Art Works for Edith Decker

Edith Decker & Santa RestingEdith Decker has done creative work—she’s a homemaker, a fine baker and cook and, together with her husband, raised six children.  She’s worn many hats but none, until now, looked like an artist’s beret.

A year ago, she looked up from a table at the Owen County Art Guild, where she was attending a writers’ group meeting, and noticed the paintings on the walls.  She said, “I thought it looked like fun, and decided to try it.”  She started art classes the very next week.

Edith is seen here with her most recent artwork, Santa Resting, an acrylic painting done on a recycled book back.  She admits to having a light-hearted approach to her subject matter, and often tries to find the humor in her work.  “He’s resting up, getting ready for his big sleigh ride,” she said.

Her first painting was In Bloom, an oil on canvas which she In Bloominitially didn’t like.  Barb Bauer, the teacher, insisted that she stand back and look at it from a distance, and Edith found herself seeing the work differently.  The exercise made her want to paint another canvas.

Bear in a Field of FlowersHer second painting was another oil, Bear in a Field of Flowers.  “It was hard,” Edith said, “especially the eyes and nose.  I painted it from a photo of a bear in the wild but, instead of portraying the background realistically I did it intuitively, and it began looking like a field of flowers.  I love flowers, so I used it.  I thought the bright colors worked well in this painting.”

Another light-hearted example of Edith’s work is In MyIn My Dreams Dreams, acrylic on canvas, which was painted from an illustration in a children’s coloring book.  “I thought my grandchildren—or any children—would like it,” she said.  Most of Edith’s work is whimsical, in fact, or humorous.  She often uses subjects close to her heart, like her cat—painted with a wide-brimmed, garden-party hat.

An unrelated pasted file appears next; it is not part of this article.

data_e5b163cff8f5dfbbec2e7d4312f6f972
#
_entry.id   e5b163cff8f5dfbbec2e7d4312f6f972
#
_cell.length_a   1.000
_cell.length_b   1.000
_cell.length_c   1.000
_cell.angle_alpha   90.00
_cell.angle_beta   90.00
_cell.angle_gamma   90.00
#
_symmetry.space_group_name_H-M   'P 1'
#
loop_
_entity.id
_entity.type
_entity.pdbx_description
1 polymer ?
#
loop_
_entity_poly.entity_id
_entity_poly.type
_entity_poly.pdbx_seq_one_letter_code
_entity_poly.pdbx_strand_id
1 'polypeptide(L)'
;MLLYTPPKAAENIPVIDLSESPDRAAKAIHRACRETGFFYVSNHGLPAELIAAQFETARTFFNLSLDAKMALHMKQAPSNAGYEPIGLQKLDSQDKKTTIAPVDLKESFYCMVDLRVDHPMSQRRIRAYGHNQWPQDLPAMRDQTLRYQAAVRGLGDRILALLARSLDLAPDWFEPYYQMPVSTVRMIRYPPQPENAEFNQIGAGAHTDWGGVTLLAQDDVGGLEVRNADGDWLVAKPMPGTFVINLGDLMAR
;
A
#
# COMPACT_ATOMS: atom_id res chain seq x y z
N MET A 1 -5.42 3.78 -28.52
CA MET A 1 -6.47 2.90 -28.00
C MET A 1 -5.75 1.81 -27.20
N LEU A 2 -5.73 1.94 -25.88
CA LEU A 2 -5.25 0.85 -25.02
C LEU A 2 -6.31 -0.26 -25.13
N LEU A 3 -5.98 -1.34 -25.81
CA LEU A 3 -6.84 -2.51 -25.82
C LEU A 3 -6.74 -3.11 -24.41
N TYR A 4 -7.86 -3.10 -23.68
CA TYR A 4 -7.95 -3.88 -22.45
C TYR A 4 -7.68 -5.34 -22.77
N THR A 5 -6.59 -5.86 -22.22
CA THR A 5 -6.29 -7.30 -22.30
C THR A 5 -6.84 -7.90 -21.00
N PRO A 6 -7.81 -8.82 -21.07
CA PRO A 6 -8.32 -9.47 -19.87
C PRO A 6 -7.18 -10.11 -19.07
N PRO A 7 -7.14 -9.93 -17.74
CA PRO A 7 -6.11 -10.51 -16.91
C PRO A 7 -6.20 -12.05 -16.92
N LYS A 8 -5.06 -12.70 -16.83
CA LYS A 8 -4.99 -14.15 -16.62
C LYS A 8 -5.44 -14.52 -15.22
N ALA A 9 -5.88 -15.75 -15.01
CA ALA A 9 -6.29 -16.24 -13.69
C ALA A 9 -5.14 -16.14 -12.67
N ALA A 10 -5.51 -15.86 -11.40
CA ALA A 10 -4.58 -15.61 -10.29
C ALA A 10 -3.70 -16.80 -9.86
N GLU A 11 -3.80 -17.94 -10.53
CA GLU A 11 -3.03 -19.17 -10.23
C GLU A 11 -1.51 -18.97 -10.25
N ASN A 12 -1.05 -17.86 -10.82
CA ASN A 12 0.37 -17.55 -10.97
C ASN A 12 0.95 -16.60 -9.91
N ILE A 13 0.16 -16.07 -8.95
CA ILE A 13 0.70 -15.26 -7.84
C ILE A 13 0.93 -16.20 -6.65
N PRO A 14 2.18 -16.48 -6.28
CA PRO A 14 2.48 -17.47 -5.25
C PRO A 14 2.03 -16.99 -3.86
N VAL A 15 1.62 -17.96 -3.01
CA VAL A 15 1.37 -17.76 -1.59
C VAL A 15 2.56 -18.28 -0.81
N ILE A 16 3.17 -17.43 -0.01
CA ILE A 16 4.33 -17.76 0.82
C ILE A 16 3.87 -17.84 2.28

“I didn’t know if I could paint,” she said, “but I wasn’t intimidated.  People—like my kids—seemed surprised when I started painting, but now they think it’s a good thing.  I’m fine with the challenge.  If I don’t like something, or if I make a mistake, I just paint over it.  Barb is really good at helping me learn.  I think a lot of her.

“I can quit painting for a couple of weeks, and then I get the urge to paint again,” she added.  “I just want to go back—I really love to paint!”

Edith Decker will show her artwork at the Owen County Art Guild’s holiday show;  the guild is located at 199 West Cooper Street, Spencer, IN.  Her paintings, as well as those of all the artists featured in this series, can be seen in color online at http://www.lauraleffers.wordpress.com.  The guild’s phone number is  812-829-1877.